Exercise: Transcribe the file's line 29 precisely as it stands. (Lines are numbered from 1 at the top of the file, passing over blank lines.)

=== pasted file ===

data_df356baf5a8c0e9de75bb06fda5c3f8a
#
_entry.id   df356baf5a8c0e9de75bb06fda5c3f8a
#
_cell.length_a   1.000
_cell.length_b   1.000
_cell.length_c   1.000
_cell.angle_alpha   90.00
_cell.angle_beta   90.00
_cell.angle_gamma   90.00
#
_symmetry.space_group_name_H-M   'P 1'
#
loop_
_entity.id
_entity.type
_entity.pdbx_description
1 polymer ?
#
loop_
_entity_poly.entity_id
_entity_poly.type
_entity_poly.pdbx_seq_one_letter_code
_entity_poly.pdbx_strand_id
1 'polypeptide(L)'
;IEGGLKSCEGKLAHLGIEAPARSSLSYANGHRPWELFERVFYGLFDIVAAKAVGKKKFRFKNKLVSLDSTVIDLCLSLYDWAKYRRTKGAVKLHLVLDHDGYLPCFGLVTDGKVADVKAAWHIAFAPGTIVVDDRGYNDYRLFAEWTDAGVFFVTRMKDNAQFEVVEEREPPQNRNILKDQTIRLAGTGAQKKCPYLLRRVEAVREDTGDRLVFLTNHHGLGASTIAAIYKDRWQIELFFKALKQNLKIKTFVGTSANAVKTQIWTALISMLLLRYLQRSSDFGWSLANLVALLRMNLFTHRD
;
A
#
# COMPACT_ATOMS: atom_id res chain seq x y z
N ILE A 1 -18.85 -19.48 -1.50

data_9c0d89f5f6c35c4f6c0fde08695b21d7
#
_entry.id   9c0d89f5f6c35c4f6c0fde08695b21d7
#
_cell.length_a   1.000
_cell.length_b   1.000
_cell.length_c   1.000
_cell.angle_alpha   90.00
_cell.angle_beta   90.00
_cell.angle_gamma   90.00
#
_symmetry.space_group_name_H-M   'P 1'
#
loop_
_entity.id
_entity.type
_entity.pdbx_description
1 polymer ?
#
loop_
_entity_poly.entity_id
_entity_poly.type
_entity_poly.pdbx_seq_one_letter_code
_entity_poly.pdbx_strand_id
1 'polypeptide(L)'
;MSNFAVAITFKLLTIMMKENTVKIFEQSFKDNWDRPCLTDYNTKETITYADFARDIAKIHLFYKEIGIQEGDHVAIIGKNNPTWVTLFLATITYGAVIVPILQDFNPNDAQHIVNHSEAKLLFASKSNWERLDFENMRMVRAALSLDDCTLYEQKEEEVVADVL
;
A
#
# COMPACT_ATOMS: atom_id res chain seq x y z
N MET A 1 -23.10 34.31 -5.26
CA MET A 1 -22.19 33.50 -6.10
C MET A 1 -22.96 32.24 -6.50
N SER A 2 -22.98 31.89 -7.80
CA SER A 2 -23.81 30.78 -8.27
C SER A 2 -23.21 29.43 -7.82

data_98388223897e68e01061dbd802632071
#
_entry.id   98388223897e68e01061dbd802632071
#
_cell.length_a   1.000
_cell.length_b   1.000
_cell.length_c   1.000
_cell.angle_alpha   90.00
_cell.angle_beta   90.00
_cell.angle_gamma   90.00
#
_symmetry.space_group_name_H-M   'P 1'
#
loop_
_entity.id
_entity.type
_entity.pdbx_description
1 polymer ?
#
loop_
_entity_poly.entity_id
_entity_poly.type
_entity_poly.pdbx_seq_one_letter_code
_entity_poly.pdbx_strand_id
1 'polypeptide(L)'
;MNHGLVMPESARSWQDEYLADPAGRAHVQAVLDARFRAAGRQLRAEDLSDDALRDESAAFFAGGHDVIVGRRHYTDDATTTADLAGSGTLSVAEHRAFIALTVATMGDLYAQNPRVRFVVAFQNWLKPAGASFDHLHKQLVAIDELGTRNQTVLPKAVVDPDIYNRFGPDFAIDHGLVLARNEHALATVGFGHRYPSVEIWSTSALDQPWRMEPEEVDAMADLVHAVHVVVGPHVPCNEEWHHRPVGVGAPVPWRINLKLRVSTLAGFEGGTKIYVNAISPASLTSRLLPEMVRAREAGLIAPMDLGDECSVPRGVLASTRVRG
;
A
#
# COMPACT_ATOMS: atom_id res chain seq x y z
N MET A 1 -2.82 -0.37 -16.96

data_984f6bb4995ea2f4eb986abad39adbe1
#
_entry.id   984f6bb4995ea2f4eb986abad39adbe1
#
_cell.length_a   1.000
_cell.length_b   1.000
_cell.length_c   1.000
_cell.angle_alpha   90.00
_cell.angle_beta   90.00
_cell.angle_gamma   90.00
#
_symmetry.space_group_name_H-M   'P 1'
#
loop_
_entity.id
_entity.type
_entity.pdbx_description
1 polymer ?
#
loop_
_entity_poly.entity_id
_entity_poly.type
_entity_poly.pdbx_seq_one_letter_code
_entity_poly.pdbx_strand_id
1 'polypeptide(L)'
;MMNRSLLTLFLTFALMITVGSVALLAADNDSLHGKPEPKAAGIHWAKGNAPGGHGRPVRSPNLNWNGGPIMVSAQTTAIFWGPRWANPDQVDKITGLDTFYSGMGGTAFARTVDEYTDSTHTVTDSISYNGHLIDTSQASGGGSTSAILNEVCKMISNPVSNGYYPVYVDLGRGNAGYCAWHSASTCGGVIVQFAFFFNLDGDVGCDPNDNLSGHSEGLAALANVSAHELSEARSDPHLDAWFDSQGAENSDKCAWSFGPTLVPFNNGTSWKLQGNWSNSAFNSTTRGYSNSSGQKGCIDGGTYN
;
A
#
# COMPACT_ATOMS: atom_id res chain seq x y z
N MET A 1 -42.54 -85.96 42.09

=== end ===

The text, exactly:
#